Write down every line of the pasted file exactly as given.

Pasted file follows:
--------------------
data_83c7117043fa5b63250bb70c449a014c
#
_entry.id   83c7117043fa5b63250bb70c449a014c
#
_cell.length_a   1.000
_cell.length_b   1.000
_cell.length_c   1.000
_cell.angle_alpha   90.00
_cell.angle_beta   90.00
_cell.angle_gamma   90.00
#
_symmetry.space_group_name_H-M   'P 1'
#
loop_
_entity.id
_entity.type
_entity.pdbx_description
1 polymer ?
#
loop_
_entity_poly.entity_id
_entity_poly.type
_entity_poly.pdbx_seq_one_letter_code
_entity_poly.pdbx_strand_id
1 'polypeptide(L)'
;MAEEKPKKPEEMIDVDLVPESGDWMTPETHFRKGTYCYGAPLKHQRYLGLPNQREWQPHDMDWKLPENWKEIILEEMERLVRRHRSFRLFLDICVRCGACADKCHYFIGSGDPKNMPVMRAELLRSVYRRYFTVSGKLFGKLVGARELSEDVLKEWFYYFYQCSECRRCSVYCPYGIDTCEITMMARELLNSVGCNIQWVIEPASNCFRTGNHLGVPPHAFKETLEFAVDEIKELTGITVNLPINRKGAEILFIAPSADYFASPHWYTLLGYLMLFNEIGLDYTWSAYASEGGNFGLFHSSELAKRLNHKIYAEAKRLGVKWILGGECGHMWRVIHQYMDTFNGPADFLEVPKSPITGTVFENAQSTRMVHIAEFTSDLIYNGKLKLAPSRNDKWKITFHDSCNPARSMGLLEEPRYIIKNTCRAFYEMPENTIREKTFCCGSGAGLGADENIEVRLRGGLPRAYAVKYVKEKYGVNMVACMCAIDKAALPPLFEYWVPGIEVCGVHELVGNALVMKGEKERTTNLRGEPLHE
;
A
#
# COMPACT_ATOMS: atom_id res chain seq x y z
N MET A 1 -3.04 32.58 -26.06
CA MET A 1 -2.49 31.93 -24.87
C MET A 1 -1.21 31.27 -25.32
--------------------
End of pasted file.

data_83c7117043fa5b63250bb70c449a014c
#
_entry.id   83c7117043fa5b63250bb70c449a014c
#
_cell.length_a   1.000
_cell.length_b   1.000
_cell.length_c   1.000
_cell.angle_alpha   90.00
_cell.angle_beta   90.00
_cell.angle_gamma   90.00
#
_symmetry.space_group_name_H-M   'P 1'
#
loop_
_entity.id
_entity.type
_entity.pdbx_description
1 polymer ?
#
loop_
_entity_poly.entity_id
_entity_poly.type
_entity_poly.pdbx_seq_one_letter_code
_entity_poly.pdbx_strand_id
1 'polypeptide(L)'
;MAEEKPKKPEEMIDVDLVPESGDWMTPETHFRKGTYCYGAPLKHQRYLGLPNQREWQPHDMDWKLPENWKEIILEEMERLVRRHRSFRLFLDICVRCGACADKCHYFIGSGDPKNMPVMRAELLRSVYRRYFTVSGKLFGKLVGARELSEDVLKEWFYYFYQCSECRRCSVYCPYGIDTCEITMMARELLNSVGCNIQWVIEPASNCFRTGNHLGVPPHAFKETLEFAVDEIKELTGITVNLPINRKGAEILFIAPSADYFASPHWYTLLGYLMLFNEIGLDYTWSAYASEGGNFGLFHSSELAKRLNHKIYAEAKRLGVKWILGGECGHMWRVIHQYMDTFNGPADFLEVPKSPITGTVFENAQSTRMVHIAEFTSDLIYNGKLKLAPSRNDKWKITFHDSCNPARSMGLLEEPRYIIKNTCRAFYEMPENTIREKTFCCGSGAGLGADENIEVRLRGGLPRAYAVKYVKEKYGVNMVACMCAIDKAALPPLFEYWVPGIEVCGVHELVGNALVMKGEKERTTNLRGEPLHE
;
A
#
# COMPACT_ATOMS: atom_id res chain seq x y z
N MET A 1 -3.04 32.58 -26.06
CA MET A 1 -2.49 31.93 -24.87
C MET A 1 -1.21 31.27 -25.32